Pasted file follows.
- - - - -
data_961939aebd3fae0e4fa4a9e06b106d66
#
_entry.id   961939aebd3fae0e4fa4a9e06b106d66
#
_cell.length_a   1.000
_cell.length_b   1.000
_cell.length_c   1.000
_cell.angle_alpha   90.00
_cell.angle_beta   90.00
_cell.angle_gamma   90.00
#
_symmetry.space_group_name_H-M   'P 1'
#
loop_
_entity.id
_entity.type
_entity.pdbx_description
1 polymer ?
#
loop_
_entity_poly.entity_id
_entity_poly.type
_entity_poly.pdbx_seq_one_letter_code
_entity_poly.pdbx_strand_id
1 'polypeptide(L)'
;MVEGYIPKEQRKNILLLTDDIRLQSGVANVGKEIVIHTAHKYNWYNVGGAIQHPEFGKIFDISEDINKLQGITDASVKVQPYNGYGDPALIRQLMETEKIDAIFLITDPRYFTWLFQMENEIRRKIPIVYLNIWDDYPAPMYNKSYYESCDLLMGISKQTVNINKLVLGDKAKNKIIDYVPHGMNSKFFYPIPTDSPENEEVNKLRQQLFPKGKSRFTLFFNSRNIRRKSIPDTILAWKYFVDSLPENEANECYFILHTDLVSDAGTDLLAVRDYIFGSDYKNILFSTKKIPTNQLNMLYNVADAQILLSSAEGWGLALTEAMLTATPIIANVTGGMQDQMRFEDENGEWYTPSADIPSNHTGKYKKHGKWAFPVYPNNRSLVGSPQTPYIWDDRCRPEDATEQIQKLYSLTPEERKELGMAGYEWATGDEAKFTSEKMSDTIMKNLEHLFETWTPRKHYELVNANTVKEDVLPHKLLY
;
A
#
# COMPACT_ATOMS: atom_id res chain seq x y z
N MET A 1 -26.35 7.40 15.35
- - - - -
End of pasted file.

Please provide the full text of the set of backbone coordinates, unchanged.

data_961939aebd3fae0e4fa4a9e06b106d66
#
_entry.id   961939aebd3fae0e4fa4a9e06b106d66
#
_cell.length_a   1.000
_cell.length_b   1.000
_cell.length_c   1.000
_cell.angle_alpha   90.00
_cell.angle_beta   90.00
_cell.angle_gamma   90.00
#
_symmetry.space_group_name_H-M   'P 1'
#
loop_
_entity.id
_entity.type
_entity.pdbx_description
1 polymer ?
#
loop_
_entity_poly.entity_id
_entity_poly.type
_entity_poly.pdbx_seq_one_letter_code
_entity_poly.pdbx_strand_id
1 'polypeptide(L)'
;MVEGYIPKEQRKNILLLTDDIRLQSGVANVGKEIVIHTAHKYNWYNVGGAIQHPEFGKIFDISEDINKLQGITDASVKVQPYNGYGDPALIRQLMETEKIDAIFLITDPRYFTWLFQMENEIRRKIPIVYLNIWDDYPAPMYNKSYYESCDLLMGISKQTVNINKLVLGDKAKNKIIDYVPHGMNSKFFYPIPTDSPENEEVNKLRQQLFPKGKSRFTLFFNSRNIRRKSIPDTILAWKYFVDSLPENEANECYFILHTDLVSDAGTDLLAVRDYIFGSDYKNILFSTKKIPTNQLNMLYNVADAQILLSSAEGWGLALTEAMLTATPIIANVTGGMQDQMRFEDENGEWYTPSADIPSNHTGKYKKHGKWAFPVYPNNRSLVGSPQTPYIWDDRCRPEDATEQIQKLYSLTPEERKELGMAGYEWATGDEAKFTSEKMSDTIMKNLEHLFETWTPRKHYELVNANTVKEDVLPHKLLY
;
A
#
# COMPACT_ATOMS: atom_id res chain seq x y z
N MET A 1 -26.35 7.40 15.35